Alex Wilhelm is a San Francisco-based writer. You can find Alex on Twitter, and on Facebook. You can reach Alex via email at [email protected] Alex Wilhelm is a San Francisco-based writer. You can find Alex on Twitter, and on Facebook. You can reach Alex via email at [email protected]
Holy heck, it’s been a week. The Mobile World Conference event delivered in a very, very big way. Microsoft was all over the proceedings, dropping huge amounts of Windows Phone and Windows 8 news onto our heads.
We say it every week, but this time we really mean it: there is no way to squeeze the past seven days into one post, so please check the archives for the full picture. It will be well worth your time; we’ve been writing flat out all week. Now, please ensure that you are following the friendly team at TNW Microsoft on both Twitter, and Facebook, and let’s jump into this massive pool of new information.
Microsoft relased the Windows 8 Consumer Preview this week, what you can colloquially call its ‘beta.’ Microsoft promised to drop the code in the ‘second half of February.’ It did so, but due to this being a leap year, made us all wait until the very last possible only-every-four-years moment.
Jokes aside, the Consumer Preview racked up over one million downloads in its first 24 hours of availiblity. Given its size, large, TNW estimates that that works out to the company delivering roughly 712.3 watterabytes per fortnight; it was a lot of data. If Microsoft was trying to show off how many packets it can ship under massive, instant demand, it made its point.
Now, how good is the Consumer Preview? Quite good. It contains what you had hoped the Developer Preview would, but didn’t. It’s a very nearly feature complete version of Windows 8, meaning that it contains, we would say, the company’s vision of what the future of Windows will be.
The market was a bit slow to react, but once a few analysts got off their duff, read the media’s report, and decided that it was good, Microsoft picked up a few points on its stock. For a full look at the Consumer Preview, head here. We can’t even begin to fit the new features into this roundup.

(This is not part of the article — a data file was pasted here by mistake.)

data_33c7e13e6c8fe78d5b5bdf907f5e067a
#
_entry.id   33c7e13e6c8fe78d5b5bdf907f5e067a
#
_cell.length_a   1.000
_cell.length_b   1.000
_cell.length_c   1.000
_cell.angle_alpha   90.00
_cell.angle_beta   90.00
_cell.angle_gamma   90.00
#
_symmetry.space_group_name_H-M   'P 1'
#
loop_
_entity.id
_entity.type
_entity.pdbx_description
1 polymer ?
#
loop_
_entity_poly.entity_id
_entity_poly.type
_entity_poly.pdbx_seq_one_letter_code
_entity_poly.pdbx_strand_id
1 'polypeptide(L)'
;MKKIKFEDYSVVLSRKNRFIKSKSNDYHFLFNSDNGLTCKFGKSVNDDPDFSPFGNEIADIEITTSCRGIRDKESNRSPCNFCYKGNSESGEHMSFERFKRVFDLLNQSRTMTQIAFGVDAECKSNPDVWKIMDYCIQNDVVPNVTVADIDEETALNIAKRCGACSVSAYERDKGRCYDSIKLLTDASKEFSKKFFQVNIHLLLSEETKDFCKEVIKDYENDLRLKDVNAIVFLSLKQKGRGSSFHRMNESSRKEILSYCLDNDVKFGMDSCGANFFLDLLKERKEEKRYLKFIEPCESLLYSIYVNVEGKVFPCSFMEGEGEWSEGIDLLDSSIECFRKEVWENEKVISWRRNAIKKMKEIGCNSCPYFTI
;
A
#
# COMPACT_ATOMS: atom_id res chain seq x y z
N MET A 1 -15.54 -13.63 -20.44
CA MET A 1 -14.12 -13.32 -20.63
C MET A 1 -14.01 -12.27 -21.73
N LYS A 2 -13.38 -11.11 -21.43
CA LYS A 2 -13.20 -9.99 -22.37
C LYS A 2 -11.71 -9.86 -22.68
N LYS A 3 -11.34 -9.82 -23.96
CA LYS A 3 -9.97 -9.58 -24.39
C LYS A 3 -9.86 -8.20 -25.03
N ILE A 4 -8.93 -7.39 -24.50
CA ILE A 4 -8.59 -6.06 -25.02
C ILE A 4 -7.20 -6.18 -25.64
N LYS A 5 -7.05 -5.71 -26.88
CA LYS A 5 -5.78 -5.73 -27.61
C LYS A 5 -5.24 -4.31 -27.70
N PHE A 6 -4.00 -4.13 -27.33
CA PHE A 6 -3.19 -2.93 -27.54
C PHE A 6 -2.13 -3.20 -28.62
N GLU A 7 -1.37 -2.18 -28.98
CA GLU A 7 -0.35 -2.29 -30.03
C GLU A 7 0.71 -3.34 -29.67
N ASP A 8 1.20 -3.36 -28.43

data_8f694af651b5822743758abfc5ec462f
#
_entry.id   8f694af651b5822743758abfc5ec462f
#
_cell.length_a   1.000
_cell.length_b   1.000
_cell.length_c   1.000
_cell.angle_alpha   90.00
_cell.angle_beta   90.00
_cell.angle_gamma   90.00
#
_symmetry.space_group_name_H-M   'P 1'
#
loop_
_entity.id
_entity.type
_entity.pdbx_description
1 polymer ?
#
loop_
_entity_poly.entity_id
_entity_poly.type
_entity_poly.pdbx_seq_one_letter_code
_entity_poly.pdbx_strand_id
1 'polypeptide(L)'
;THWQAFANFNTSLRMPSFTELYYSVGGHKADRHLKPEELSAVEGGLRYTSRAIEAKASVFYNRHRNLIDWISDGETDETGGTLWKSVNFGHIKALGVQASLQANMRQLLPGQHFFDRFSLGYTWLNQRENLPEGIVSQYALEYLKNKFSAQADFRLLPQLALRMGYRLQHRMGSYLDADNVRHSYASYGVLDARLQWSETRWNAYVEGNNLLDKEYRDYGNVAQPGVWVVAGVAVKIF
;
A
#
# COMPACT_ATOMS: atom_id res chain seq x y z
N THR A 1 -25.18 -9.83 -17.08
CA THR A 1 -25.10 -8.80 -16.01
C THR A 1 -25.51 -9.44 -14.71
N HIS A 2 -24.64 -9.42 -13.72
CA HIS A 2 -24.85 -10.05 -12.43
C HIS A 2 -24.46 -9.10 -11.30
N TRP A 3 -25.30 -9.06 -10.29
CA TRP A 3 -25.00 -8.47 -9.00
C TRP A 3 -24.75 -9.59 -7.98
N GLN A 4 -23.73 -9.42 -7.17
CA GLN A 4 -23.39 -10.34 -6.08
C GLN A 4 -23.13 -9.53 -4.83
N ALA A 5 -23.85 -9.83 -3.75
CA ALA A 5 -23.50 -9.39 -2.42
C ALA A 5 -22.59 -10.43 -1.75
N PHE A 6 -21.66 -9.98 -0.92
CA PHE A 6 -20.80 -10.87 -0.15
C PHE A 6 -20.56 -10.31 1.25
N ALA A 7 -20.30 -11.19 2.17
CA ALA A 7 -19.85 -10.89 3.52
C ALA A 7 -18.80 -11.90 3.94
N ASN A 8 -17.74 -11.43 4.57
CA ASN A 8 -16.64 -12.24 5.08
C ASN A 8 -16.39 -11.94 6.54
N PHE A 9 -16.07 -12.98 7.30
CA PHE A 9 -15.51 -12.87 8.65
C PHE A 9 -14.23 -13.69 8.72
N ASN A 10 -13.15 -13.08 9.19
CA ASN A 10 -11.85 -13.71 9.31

Right, this week was the Mobile World Congress after all, so there was some Windows Phone news, right? Right. We turn to Nokia for the bulk of it:
The Lumia 610 is real. We already mostly knew that, but today it was made official. The handset runs on a newly lowered set of specifications (more on that later). The device has a mere 256 megabytes of RAM, and a single core 800 mhz processor.
The 610 brings Nokia’s Windows Phone lineup to a total of four devices: the Lumia 610, 710, 800, and 900. They run the gamut from budget to halo. Naturally, we expect the Lumia 610 to head to dozens of countries in which handset costs are on average lower, due to lower GDP per capita figures.
But that wasn’t all, Skype for Windows Phone was all announced, at last. If you want to snag the code itself, head here. A full version, what you can get now is a beta, will be made available in April.
Finally. Tango was unveiled. Guess what: Microsoft isn’t forking Windows Phone. Excellent, we say. The company is instead putting out Tango as a Windows Phone update to the current Mango editon of its firmware. It will cut down the minimum system specifications to the bare bones, and take the handsets to new countries.
The price is that not all apps will run on Tango handsets, and that the ability to run apps in the background will be essentially stripped out. It’s not ideal, but it should take Windows Phone boldly where no smartphone has gone before.
Internet Explorer 9
Finally, and I know that we are short on room, Internet Explorer 9. Out last Sunday was my report on using Internet Explorer 9 for a week. I found it to be a very capable browser, and a dramatic upgrade from its predecessors. However, I found a few small issues left me leaning towards Chrome as my daily browser. One note: Chrome is not as good as it once was – as it picks up fat, Firefox 10 becomes all the more attractive.
However, Microsoft has made great strides with Internet Explorer, and we should not denigrate those upgrades. The company is looking to capitalize on them, with Internet Explorer 10, a browser that just dropped its fifth platform preview yesterday.
Our view is this: if Microsoft builds the best ‘Metro’ browser, it has a shot to really hold fast to a huge chunk of the Windows 8 browser market. So far we really dig IE10.
That’s all for the week, now go make a Cosmo.
First image credit.
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